When Eric Caldera first came to Madison, he was just a grad student. In the 10 years since, he’s established himself firmly within the local music scene as guitarist for recently extinguished instrumental rock band El Valiente and as the mastermind of Oedipus Tex. But for Caldera, the time has come to go west.
Growing up in San Antonio, Texas, Caldera played in various bands throughout high school and junior college before transferring to the University of Texas at Austin to study biology. He spent a lot time traveling and studying abroad, which he says kept him from participating in a full band. This was when Oedipus Tex first bloomed.
Informed by Caldera’s Texas roots, this solo musical endeavor retained parts of his upbringing, embodying it in both music and lyrics. It’s about growing up in Texas, from his lyrics to the project’s southwestern country vibe. According to Caldera, this was never intentional.
“I never go out of my way to try and do that. It just sort of happens,” he says.
Caldera says he loves the Madison music scene because while it might seem small at times, it’s big compared to other cities its size. There was a lot of punk and metal floating around in San Antonio when Caldera was there, he says, and trying to pull off indie rock made him feel like an outsider. In Austin, however, there was an overload of indie rock music, so it was a challenge to stand out in a saturated scene. But he found an accepting environment in Madison. “I’ve always felt really comfortable here,” he says.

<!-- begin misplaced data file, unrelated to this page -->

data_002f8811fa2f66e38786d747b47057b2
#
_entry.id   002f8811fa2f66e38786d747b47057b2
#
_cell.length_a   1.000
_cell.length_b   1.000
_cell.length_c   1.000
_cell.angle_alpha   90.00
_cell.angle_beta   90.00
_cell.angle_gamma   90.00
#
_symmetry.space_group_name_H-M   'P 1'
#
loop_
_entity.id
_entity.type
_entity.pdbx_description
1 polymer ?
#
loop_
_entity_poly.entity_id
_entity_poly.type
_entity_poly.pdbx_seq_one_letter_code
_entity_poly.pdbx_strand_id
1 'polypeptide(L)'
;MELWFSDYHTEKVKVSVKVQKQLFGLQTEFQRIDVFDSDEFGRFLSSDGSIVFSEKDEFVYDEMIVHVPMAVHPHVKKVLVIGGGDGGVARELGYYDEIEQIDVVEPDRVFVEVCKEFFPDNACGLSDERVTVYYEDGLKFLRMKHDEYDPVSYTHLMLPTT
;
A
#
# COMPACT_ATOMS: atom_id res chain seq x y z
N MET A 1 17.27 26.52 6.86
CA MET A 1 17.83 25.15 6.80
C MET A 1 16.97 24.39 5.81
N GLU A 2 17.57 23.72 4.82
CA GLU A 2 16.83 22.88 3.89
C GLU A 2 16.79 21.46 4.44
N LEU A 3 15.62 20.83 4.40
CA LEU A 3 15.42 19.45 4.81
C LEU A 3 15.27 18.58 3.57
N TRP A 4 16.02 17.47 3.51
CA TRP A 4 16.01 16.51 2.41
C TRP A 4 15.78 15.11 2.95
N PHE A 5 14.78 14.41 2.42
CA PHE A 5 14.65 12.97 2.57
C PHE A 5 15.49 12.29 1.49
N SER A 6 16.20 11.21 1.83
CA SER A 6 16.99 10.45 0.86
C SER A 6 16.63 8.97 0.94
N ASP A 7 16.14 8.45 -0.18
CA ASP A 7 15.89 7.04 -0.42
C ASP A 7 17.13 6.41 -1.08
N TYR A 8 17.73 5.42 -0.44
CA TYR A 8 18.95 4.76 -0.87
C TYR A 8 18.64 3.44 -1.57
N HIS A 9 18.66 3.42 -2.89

Oedipus Tex grew into a rotating full band in recent years, including members of various local music projects. Playing with others has allowed Caldera to absorb and learn new styles, he says. “People have been really receptive and warm to me here, which has been really important to me.”
As his last day in town nears, Caldera has been able to reflect on his time here. Ultimately what he’ll miss most about Madison, he says, are the friends he’s made. Being in a band allows you to reach another level of intimacy with that you possibly wouldn’t otherwise experience, he says.
And what will he might miss least? “That’s easy,” he says. “Winter. I don’t have the genes for this.”
Those genes will certainly do him better in sunny Los Angeles, and if Oedipus Tex could survive one move, it can survive another. With the completion of his Ph.D. this spring, Caldera plans on teaching once he’s there, but he has no plans to stop playing music — both as Oedipus Tex and perhaps in a few other potential projects.
Before he leaves, catch him at Oedipus Tex’s farewell show this Friday, June 9 at Mickey’s Tavern.